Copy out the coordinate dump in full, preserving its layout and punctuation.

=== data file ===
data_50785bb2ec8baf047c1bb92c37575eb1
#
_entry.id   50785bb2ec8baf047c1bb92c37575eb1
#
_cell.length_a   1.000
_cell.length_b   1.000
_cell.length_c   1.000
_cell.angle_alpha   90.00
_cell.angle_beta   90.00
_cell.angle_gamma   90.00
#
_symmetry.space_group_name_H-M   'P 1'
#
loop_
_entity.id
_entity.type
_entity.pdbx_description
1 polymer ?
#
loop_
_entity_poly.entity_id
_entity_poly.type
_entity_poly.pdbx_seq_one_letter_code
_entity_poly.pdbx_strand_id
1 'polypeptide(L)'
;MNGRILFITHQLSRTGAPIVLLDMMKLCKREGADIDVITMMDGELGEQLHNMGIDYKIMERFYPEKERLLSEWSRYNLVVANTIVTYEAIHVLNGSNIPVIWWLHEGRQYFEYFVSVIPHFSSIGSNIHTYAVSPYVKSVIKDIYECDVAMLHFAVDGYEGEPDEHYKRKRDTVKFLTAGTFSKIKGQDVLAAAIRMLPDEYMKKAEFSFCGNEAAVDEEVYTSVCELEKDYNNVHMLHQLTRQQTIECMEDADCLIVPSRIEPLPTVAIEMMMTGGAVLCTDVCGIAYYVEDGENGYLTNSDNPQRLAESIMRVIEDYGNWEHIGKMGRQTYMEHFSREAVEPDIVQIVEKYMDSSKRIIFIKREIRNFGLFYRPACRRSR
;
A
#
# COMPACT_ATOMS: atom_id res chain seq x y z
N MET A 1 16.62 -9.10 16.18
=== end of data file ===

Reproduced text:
data_50785bb2ec8baf047c1bb92c37575eb1
#
_entry.id   50785bb2ec8baf047c1bb92c37575eb1
#
_cell.length_a   1.000
_cell.length_b   1.000
_cell.length_c   1.000
_cell.angle_alpha   90.00
_cell.angle_beta   90.00
_cell.angle_gamma   90.00
#
_symmetry.space_group_name_H-M   'P 1'
#
loop_
_entity.id
_entity.type
_entity.pdbx_description
1 polymer ?
#
loop_
_entity_poly.entity_id
_entity_poly.type
_entity_poly.pdbx_seq_one_letter_code
_entity_poly.pdbx_strand_id
1 'polypeptide(L)'
;MNGRILFITHQLSRTGAPIVLLDMMKLCKREGADIDVITMMDGELGEQLHNMGIDYKIMERFYPEKERLLSEWSRYNLVVANTIVTYEAIHVLNGSNIPVIWWLHEGRQYFEYFVSVIPHFSSIGSNIHTYAVSPYVKSVIKDIYECDVAMLHFAVDGYEGEPDEHYKRKRDTVKFLTAGTFSKIKGQDVLAAAIRMLPDEYMKKAEFSFCGNEAAVDEEVYTSVCELEKDYNNVHMLHQLTRQQTIECMEDADCLIVPSRIEPLPTVAIEMMMTGGAVLCTDVCGIAYYVEDGENGYLTNSDNPQRLAESIMRVIEDYGNWEHIGKMGRQTYMEHFSREAVEPDIVQIVEKYMDSSKRIIFIKREIRNFGLFYRPACRRSR
;
A
#
# COMPACT_ATOMS: atom_id res chain seq x y z
N MET A 1 16.62 -9.10 16.18